Valve is offering refunds of the usual no-backsies app submission fee in instances where this policy is a game-changer. Whether the use of AI is anything more than a little experimentation or an easy cash-grab remains to be seen. It’s too early to mourn the loss, but as more developers start using AI tools and these tools improve, it could become a serious bone of contention.


AI, Digital Twins to Unleash Next Wave of Climate Research Innovation

NVIDIA’s CEO, Jensen Huang, made a big splash at the Berlin Summit, talkin’ about using artificial intelligence (AI) and fast computing to take a huge leap forward in climate research. Basically, he outlined three “miracles” that we need to pull off:

First, we’ve got to simulate the climate quickly and clearly, down to a few square miles. Second, we gotta prep and handle a ton of data. Lastly, we need to make sense of all this data in a way that policymakers, businesses, and scientists can use easily. That’s where NVIDIA’s Omniverse comes in.

There’s also this new project called the Earth Virtualization Engines (EVE), where folks are pooling resources to make detailed climate information easily accessible. Huang says EVE and Earth-2, NVIDIA’s own project, are like two peas in a pod, both aiming to improve our understanding of climate and weather patterns.

The NVIDIA GH200 Grace Hopper Superchip and tools like NVIDIA Modulus and FourCastNet are game-changers. They’re basically gonna supercharge research and make it easier to understand complex stuff like how hurricanes move.

Lastly, Huang touched on digital twins, which are fancy computer models that recreate real-world systems. These models could help us predict climate and weather in places from Berlin to Tokyo.


Python Gets Its Mojo Working for AI

Python, the go-to language for AI, might be getting a serious pep talk from Mojo, a fresh-off-the-oven programming language. Mojo aims to mix Python’s friendliness with C’s speed, creating an optimal platform for AI developers. The big selling point? Mojo claims it can accelerate Python code up to a whopping 3,500 times faster.

Writing code in Python and leaning on languages like C for performance-focused sections is the standard practice, but it adds a layer of complexity. This becomes even more challenging with AI, as there isn’t a single programming language that works with every hardware system out there. Plus, deploying code on mobile and servers is another hurdle, with concerns like handling dependencies and performance.

Mojo, however, wants to simplify things. Its creators are striving to make it completely compatible with Python, while also developing it as a first-rate language, focusing on low-level performance and control. It should feel familiar to Python programmers and will include new tools for developing performant code that previously would’ve needed C or C++.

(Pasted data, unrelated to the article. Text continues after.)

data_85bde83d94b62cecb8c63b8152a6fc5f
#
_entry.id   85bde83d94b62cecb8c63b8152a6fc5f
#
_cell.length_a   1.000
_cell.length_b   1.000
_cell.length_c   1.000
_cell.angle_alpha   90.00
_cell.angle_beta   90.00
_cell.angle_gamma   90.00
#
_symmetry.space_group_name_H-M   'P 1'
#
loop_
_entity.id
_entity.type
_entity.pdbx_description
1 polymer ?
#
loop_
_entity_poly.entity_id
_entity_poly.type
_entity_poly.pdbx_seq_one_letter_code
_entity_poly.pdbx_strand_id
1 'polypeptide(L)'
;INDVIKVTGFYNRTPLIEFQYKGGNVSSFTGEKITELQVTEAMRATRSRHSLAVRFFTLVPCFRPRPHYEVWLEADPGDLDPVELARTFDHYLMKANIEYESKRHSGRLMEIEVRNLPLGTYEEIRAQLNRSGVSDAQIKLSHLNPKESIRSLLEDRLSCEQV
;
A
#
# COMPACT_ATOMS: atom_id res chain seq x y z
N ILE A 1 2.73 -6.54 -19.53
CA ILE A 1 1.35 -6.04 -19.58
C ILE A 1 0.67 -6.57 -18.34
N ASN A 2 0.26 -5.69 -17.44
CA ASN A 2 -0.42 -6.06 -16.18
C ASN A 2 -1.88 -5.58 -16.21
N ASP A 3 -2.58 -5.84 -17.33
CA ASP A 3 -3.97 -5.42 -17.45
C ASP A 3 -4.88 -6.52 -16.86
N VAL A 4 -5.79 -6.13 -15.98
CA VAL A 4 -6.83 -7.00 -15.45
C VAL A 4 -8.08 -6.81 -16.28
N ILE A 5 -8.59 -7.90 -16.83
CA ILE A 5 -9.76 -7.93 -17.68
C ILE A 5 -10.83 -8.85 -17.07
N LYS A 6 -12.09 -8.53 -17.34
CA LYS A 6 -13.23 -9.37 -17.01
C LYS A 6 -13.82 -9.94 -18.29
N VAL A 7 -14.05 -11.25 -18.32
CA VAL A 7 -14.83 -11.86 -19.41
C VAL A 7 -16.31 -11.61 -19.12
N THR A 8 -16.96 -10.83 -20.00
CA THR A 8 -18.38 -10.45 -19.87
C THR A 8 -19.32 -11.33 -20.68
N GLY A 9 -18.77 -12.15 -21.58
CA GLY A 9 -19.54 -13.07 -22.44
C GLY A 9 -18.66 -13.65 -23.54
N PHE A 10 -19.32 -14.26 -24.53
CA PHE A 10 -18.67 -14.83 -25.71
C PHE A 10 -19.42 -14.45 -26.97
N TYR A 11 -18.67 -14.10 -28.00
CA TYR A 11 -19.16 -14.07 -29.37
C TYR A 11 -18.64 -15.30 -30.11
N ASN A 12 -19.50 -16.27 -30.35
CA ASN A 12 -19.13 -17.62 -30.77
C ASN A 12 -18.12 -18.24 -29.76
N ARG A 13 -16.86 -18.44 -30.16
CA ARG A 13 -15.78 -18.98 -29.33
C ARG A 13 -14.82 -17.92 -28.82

The brains behind Mojo is Chris Lattner, who previously developed the language Swift at Apple. He used an “intermediate representation” (a language for machines to read and write) through the LLVM Linux virtual machine. This made it possible for various software to enhance programming language functionality across different hardware.

The much-touted 3,500x performance improvement depends on the hardware. The example used to make this claim was run on an AWS machine. Even if the improvement isn’t as drastic for other machines, it’s still noteworthy.


Elon Musk blames AI scraping for Twitter problems

There’s been some funky business at Twitter Inc. lately, with all kinds of issues popping up. The big kahuna, Elon Musk, says the trouble is all due to artificial intelligence data scraping.

A few days back, Twitter folks saw some weird messages like “rate limit exceeded” and “cannot retrieve tweets.” And if you weren’t logged into Twitter, you couldn’t even read tweets. Instead, you got shuttled to a signup page.

Elon hops onto Twitter, saying the squeeze is because of companies going crazy, scraping data off Twitter for their AI needs. He wasn’t happy about having to hurry up and add more servers just to cater to these AI firms looking for a fast buck.

Elon’s plan to deal with this was to put limits on how many posts you can read per day. Verified accounts could read 6,000, unverified accounts 600, and new unverified accounts 300. But then he upped those numbers a couple times, now standing at 10,000, 1,000, and 500 respectively.

Of course, folks on Twitter weren’t exactly thrilled and let loose with hashtags like #TwitterDown, #ratelimitexceeded, and #WTFTwitter. By Sunday evening, though, these complaints weren’t so hot anymore, suggesting maybe things were getting a bit better, or folks were tired of griping.


AI Predicts CRISPR’s RNA-Targeting Effects, Revolutionizing Gene Therapy

Scientists whipped up a computer program named TIGER that can tell how this gene-cutting tool, CRISPR, will work on RNA (the middleman between DNA and protein). What’s nifty about TIGER is that it doesn’t just predict the bullseye hits but also the stray shots of RNA-targeting CRISPR. The result? We can fine-tune how much a gene is doing its thing in our cells.